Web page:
This 35-year-old expat left the U.S. for Croatia: ‘I spend $1,424 per month’ — here’s a look at his typical day

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Before Covid hit in March last year, I was making a decent income of about $4,000 per month as a freelance video producer. But as the pandemic intensified, those gig earnings quickly dwindled to $700.

Due to all the uncertainty about the future, I found myself sleeping on a futon at my sister’s house in New Jersey. I felt restless and missed all the traveling I used to do for work.

But a few months later, my prayers were answered: Croatia announced that it would start offering a one-year residence permit to digital nomads (anyone outside of the European Union working remotely) in January 2021.

I had visited Croatia before and was utterly captivated by the country, so I decided to apply.

Getting Croatia’s digital nomad residence permit

A beautiful street in the heart of downtown Split

Photo: Steve Tsentserensky

In addition to the income requirement, I needed to show proof of international health insurance (which I got through a U.S.-based travel insurance company called Seven Corners), obtain an FBI background check and provide an address I’d be staying at.

I spend much less in Croatia than in the U.S.

Steve Tsentserensky’s average monthly spending

Gene Woo Kim | CNBC Make It

I live by myself in a 650-square-foot apartment, which I found through a Facebook group for expats in Croatia. I’m renting directly from the owner for $540 (including utilities) per month.

Marmontova Ulica, a busy street in Split filled with several shops and restaurants. Pictured in the distance is the island of Brač.

Photo: Steve Tsentserensky

I spend an average of $1,424 per month. Here’s a breakdown (as of June 2021):

  • Rent and utilities: $540
  • Health insurance: $65
  • Food (groceries, eating out and drinks): $608
  • Subscriptions: $14
  • Phone: $12
  • Recreational travel: $185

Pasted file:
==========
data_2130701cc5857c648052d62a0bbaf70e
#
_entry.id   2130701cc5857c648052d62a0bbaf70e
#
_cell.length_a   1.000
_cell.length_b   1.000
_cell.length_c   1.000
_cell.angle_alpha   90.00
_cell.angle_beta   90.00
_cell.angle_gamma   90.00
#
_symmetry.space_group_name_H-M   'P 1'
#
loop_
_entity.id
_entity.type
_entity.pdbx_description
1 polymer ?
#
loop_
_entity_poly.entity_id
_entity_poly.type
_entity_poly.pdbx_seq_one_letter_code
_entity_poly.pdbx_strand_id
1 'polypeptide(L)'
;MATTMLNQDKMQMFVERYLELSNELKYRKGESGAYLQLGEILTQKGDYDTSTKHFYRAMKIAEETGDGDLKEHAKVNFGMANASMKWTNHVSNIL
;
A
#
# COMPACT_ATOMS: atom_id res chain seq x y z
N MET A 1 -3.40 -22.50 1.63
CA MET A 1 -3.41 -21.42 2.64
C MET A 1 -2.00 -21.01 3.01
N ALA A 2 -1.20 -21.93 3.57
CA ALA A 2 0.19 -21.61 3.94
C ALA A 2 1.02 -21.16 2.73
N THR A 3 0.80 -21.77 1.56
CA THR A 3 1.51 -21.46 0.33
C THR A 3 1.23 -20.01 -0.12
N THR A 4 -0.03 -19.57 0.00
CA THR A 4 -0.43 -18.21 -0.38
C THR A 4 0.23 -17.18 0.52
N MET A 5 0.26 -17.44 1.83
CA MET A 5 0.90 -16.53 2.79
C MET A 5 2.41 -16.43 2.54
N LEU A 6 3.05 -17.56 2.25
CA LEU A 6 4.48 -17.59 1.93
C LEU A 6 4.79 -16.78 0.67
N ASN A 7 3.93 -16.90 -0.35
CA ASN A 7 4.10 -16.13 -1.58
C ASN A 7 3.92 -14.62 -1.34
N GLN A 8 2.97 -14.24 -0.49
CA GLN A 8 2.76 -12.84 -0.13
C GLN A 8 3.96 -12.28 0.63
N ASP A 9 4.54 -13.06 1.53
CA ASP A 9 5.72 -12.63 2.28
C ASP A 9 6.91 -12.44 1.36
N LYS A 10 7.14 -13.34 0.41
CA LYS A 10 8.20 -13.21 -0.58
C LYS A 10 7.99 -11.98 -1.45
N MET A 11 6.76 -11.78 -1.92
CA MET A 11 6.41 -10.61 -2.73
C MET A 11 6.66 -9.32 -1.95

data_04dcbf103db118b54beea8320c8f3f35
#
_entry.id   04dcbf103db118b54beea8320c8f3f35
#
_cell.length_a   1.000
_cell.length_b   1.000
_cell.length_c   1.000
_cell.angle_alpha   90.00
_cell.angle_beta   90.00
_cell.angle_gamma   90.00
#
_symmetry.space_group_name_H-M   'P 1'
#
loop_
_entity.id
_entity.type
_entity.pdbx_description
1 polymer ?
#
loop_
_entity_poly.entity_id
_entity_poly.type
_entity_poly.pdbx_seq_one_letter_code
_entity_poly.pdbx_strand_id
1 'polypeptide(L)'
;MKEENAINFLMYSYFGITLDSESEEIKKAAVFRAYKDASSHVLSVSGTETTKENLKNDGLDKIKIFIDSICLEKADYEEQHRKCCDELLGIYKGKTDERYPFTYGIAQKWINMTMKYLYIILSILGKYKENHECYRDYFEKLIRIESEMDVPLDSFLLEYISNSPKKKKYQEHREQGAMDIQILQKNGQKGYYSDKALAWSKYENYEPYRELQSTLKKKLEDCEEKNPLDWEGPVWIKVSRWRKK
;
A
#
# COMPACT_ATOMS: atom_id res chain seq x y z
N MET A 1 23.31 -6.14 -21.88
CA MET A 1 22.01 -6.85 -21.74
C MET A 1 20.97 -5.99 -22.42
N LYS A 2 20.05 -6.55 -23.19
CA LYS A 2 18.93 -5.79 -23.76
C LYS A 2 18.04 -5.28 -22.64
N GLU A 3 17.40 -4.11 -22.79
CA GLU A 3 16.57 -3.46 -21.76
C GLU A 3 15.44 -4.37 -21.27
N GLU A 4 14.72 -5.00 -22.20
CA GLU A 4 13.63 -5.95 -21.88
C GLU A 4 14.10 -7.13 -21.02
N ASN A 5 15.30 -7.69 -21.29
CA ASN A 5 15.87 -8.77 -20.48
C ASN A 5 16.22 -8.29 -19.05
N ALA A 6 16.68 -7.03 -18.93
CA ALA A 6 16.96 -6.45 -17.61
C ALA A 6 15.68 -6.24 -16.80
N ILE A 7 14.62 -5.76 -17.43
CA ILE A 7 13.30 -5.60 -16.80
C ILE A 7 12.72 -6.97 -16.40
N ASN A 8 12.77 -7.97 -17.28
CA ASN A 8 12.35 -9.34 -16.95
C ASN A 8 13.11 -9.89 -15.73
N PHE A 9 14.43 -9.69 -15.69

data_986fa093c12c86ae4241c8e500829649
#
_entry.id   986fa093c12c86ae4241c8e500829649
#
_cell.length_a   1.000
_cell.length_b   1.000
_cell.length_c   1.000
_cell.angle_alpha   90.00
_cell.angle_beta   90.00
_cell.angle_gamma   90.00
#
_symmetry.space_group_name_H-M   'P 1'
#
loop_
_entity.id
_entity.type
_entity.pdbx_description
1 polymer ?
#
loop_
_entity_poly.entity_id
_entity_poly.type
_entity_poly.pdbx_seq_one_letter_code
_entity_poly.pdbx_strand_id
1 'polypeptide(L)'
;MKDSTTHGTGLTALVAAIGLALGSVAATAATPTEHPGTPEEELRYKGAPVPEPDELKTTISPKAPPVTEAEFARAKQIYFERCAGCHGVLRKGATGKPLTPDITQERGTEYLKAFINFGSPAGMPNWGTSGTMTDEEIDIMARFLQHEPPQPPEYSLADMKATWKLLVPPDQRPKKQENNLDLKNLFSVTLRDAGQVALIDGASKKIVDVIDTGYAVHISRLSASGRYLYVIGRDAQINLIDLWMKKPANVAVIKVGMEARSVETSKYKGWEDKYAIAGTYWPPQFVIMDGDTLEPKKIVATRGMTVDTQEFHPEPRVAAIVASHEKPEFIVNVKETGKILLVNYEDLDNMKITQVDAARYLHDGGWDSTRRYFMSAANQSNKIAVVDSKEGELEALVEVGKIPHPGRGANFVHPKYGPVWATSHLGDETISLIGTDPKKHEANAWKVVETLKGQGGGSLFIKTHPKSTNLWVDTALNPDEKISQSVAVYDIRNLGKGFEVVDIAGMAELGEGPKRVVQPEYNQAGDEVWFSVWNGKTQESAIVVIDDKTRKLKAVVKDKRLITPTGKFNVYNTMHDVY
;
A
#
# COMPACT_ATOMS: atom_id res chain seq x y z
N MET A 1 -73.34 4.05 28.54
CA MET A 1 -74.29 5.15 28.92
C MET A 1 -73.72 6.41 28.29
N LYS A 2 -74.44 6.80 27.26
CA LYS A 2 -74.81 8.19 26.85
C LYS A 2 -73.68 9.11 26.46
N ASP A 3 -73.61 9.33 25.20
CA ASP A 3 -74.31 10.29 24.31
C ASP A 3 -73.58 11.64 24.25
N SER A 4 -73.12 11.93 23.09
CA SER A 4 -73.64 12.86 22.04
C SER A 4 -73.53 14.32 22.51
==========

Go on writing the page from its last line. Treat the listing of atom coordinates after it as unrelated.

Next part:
How I spend my days

As soon as my alarm goes off at 6:30 a.m., I’ll make some Turkish coffee and have a simple breakfast — usually some eggs, vegetables, cheese and toasted bread.

Then I dive straight into my freelance projects. I try to put in about eight hours of work on weekdays. Since most of my clients are based in the U.S., I’ll schedule work calls on Eastern or Pacific Standard Time.

If I feel like eating out for lunch ($10 to $14, including tip), there are several places within walking distance. I love trips to the bakery for a tasty burek, a savory pastry typically filled with meat or cheese ($2 to $3).

A cheese burek and a double espresso at a café in Split costs around $5.

Photo: Steve Tsentserensky

A nice dinner on the coast will include lots of seafood dishes like tuna, octopus and squid ink risotto ($18 to $30, including drinks and tip).

Squid ink risotto and a beer from Dujkin Dvorlocal, a local restaurant in Split, for just under $18.

Photo: Steve Tsentserensky

I’m a pretty social person, and I’ve met a lot of great people in Split — both locals and other expats. On weekends, I could spend hours having meaningful conversations with friends over $2 espressos.

From my apartment, I’m a three-minute walk to the famed ruins of Diocletian’s Palace. Built at the turn of the fourth century and considered the heart of the city, the streets of this UNESCO World Heritage Site have been worn smooth by pedestrians.

The famed ruins of Diocletian’s Palace

Photo: Steve Tsentserensky

I’m also six minutes from the Riva, a waterfront promenade filled with cafés, bars restaurants and shops.

At 35, traveling has always been an essential part of my life. Since arriving in Croatia, I’ve taken a number of trips to see more of this endlessly beautiful country.

A few places I’ve been to: Zagreb (where I lived for a few months), Rijeka, Zadar, and the islands of Hvar and Brač. Most recently, I took a two-hour bus ride ($28 for a round trip) to Zaton.

A view of the Zagreb Cathedral, a Roman Catholic cathedral-church and the second tallest building in Croatia.

Photo: Steve Tsentserensky

Continuing the nomadic life

One of the downsides of working and living abroad is missing and being far from my family and friends, so I’m hoping to take a trip back home at some point.

One of Split’s most iconic attractions is the Cathedral of St. Domnius — filled with murals, carved altars and a steep bell tower.

Photo: Steve Tsentserensky





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